Like most readers of this newspaper, I consider myself to be a law-abiding citizen who invariably accepts a decision of Parliament as the law of the land, however barmy or against my personal interests, because it has been democratically arrived at. But there are two matters on which I would be ready to take a stand and accept the consequences.
The first is that I will refuse to register on the Government’s ID card database.
The second is that I will withhold part of my taxes if Parliament agrees to finance political parties out of state funds.
On the issue of ID cards, I would find myself in the dock with, among many others, Shirley Williams, Nick Clegg and Chris Huhne, three leading Liberal Democrats who have said they will refuse to co-operate with the scheme because it is an unwarranted infringement of liberty.
On the second, I can count on little support from party politicians since it suits them to be funded by the taxpayer.
There would be penalties for breaking the law. But what would they be, exactly? When the ID Card Act was going through Parliament, the Government was careful not to make imprisonment a penalty for non-registration. In fact, it originally proposed to fine people £2,000 for failing to register but this was taken out of the Bill.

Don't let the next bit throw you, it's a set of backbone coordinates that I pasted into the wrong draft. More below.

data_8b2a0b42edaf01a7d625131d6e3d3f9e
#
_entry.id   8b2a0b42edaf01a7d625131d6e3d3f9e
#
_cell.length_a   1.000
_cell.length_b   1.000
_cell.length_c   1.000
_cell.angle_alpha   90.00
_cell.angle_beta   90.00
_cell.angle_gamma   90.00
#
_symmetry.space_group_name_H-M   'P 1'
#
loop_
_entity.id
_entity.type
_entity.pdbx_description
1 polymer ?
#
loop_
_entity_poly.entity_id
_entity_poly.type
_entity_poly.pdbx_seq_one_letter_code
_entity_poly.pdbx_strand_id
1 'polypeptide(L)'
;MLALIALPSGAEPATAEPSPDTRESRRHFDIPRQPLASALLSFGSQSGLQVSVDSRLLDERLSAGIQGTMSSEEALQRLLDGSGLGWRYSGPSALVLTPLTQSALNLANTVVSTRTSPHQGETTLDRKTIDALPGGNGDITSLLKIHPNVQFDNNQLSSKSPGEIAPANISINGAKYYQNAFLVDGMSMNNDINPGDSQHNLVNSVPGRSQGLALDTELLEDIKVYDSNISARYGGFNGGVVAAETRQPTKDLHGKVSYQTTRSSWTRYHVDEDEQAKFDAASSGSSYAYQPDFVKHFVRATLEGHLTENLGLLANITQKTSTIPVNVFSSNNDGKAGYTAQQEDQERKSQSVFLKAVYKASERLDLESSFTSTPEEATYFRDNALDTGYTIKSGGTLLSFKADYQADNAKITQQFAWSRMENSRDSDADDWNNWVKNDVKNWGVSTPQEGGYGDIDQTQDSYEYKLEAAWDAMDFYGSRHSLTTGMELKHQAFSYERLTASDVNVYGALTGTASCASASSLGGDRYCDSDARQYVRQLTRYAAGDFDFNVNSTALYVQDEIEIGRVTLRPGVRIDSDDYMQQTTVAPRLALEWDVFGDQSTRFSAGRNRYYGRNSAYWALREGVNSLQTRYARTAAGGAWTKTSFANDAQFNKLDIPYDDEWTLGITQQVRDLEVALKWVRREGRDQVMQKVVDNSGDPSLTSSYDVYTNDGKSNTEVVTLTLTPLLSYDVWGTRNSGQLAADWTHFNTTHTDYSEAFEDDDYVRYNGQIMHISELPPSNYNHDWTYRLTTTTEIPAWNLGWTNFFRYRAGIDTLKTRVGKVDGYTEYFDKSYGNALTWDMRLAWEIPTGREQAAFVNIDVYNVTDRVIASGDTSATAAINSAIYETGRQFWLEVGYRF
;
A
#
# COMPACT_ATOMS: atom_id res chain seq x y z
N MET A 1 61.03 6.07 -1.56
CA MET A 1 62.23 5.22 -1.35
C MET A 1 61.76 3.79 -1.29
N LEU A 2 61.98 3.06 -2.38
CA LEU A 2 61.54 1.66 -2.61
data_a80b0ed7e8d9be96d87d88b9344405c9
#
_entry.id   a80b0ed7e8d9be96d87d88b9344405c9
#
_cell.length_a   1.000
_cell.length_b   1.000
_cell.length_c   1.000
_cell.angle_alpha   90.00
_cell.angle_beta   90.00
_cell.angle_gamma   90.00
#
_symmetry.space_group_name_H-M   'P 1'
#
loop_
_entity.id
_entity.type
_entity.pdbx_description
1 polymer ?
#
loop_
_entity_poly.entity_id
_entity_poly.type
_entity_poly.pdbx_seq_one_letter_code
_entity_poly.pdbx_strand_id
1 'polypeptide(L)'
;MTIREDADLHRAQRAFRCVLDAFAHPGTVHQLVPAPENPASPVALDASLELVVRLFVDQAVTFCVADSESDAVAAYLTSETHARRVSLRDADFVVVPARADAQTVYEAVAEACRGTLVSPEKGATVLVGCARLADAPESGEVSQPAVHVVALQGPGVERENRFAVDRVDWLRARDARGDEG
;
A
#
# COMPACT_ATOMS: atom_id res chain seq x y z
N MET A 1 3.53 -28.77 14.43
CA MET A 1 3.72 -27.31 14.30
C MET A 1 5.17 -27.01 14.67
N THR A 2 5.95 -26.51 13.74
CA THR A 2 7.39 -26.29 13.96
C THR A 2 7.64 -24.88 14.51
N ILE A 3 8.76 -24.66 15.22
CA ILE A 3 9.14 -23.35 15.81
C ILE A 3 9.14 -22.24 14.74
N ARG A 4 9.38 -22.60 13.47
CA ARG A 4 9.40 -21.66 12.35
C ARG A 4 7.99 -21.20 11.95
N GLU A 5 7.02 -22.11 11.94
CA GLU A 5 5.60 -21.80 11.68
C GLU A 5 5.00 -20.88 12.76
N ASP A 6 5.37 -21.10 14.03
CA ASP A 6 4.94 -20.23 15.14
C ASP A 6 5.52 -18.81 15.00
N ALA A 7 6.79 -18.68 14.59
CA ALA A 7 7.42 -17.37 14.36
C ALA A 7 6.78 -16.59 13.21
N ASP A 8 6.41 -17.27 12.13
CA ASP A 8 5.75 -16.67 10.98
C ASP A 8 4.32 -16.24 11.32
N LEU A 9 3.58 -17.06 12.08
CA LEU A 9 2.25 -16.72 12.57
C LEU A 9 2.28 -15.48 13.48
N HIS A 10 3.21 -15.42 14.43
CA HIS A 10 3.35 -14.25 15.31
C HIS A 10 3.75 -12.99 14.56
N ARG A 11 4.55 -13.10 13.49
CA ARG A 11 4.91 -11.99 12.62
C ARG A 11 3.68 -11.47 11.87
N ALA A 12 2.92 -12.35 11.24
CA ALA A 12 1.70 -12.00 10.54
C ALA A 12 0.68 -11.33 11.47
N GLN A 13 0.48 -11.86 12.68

Now, the only penalty – civil, not criminal – is a £1,000 fine for failing to notify the authorities of changes in circumstances, such as a new address or marriage.
Lady Williams, a former Cabinet minister, said on BBC’s Any Questions? at the weekend that she would go to prison rather than carry an ID card; but the Government has been cleverer than that.
It foresaw the possibility of millions of ID martyrs and will not give them – us – that satisfaction.
The discussion on Any Questions? was predicated upon a mistaken belief that this law has still to be passed and could yet be abandoned by Gordon Brown.
But it has been on the Statute Book for a year.
It is true that another Act will be needed to make ID cards a universal requirement.